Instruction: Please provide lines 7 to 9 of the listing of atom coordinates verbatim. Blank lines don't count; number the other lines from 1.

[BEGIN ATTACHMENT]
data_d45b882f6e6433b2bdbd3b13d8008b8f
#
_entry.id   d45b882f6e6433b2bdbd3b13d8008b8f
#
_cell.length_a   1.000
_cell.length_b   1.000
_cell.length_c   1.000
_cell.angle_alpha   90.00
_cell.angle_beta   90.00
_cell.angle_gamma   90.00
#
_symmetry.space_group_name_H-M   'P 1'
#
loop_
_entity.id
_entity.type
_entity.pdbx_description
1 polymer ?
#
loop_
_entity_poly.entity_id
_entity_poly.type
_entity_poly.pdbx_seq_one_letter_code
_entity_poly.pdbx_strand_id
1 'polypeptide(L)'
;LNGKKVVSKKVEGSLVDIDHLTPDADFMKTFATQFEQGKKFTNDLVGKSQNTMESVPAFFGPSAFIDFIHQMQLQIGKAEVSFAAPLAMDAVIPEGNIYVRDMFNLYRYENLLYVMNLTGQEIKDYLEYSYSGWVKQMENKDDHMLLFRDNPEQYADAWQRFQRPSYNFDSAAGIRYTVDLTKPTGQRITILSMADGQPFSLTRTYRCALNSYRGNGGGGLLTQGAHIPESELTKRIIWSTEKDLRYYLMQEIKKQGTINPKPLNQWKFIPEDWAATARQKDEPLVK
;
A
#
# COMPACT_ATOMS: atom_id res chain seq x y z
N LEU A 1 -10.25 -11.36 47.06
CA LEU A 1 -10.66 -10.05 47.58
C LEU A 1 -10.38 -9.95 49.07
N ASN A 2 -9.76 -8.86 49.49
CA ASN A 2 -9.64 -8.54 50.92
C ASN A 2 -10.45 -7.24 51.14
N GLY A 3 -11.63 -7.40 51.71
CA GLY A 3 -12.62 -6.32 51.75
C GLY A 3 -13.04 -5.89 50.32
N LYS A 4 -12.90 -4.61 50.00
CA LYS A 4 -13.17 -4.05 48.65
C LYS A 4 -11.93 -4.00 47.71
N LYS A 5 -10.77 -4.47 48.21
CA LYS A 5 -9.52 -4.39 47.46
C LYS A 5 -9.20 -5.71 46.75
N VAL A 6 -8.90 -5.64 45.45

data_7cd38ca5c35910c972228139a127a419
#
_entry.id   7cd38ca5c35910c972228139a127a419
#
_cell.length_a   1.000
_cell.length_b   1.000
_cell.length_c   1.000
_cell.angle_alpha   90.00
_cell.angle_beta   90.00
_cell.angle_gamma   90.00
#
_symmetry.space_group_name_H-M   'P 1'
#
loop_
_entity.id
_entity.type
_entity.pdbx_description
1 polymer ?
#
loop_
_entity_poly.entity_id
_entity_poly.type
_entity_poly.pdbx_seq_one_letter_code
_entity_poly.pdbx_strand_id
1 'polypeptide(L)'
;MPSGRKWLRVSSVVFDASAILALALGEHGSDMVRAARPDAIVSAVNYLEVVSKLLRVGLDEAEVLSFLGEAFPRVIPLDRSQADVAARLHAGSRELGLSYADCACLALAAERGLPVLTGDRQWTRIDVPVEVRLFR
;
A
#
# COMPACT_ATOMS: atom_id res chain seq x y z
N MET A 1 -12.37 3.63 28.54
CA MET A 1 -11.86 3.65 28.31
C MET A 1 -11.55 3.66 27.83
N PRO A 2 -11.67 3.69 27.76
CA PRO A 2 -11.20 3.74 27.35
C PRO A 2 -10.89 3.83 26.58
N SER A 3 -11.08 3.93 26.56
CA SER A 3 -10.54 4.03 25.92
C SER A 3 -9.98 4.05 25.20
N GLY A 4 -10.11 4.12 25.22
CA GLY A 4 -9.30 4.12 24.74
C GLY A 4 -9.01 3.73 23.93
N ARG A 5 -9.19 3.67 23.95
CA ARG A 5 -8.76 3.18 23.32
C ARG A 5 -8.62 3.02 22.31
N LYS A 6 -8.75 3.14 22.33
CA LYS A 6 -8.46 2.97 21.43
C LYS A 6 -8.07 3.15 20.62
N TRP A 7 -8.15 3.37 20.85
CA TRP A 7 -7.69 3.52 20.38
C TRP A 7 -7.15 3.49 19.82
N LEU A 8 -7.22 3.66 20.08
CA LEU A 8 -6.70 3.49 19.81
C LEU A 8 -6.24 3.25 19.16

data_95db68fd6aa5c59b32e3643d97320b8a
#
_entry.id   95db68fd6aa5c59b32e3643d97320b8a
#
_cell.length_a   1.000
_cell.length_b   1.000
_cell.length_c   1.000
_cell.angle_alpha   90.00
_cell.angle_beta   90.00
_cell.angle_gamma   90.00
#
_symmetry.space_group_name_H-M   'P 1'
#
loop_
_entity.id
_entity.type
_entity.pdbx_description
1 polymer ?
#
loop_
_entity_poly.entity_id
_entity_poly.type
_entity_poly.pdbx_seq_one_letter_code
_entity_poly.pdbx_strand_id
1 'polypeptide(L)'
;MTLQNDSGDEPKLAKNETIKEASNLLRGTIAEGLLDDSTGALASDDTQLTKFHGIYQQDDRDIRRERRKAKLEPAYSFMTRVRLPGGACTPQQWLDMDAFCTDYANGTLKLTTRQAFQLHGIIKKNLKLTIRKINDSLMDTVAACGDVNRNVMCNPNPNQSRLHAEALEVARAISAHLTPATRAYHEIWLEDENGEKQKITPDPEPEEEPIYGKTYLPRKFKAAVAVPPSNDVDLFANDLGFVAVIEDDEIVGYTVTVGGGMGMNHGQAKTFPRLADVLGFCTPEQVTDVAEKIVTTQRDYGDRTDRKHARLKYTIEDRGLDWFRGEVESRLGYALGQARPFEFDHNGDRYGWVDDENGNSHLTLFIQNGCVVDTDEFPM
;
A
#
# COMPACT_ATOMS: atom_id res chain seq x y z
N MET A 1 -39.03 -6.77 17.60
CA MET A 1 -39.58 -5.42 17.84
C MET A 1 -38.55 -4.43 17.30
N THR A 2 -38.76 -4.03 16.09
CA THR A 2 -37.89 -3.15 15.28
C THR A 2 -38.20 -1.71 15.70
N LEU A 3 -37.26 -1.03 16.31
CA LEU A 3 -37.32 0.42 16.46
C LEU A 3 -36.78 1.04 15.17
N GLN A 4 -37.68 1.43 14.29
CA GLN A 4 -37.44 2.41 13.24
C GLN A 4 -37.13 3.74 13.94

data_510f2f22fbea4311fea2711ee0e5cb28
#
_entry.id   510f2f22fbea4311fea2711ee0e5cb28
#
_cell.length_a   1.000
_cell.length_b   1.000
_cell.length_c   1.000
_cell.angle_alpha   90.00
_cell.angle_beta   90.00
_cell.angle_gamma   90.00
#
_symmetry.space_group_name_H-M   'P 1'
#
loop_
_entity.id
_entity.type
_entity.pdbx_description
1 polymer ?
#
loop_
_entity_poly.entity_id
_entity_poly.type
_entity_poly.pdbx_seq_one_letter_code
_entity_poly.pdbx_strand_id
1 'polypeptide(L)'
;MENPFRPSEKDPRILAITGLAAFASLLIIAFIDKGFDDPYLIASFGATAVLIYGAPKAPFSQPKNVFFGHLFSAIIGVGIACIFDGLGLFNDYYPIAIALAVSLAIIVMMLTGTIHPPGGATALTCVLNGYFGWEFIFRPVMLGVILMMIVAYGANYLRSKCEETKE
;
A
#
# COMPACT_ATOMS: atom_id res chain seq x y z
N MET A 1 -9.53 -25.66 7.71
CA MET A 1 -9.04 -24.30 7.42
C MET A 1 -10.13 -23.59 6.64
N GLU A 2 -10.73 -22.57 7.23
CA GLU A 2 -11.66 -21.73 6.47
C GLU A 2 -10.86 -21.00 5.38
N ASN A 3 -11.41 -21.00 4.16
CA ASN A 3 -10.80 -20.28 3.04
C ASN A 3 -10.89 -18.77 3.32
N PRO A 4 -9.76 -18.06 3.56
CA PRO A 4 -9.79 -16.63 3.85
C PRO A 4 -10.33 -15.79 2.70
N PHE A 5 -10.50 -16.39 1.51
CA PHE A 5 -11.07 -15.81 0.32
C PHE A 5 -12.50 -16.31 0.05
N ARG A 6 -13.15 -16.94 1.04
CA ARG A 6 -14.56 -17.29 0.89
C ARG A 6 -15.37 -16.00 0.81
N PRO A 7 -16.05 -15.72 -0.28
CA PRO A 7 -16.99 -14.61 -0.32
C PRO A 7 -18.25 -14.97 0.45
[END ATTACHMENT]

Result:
_cell.length_c   1.000
_cell.angle_alpha   90.00
_cell.angle_beta   90.00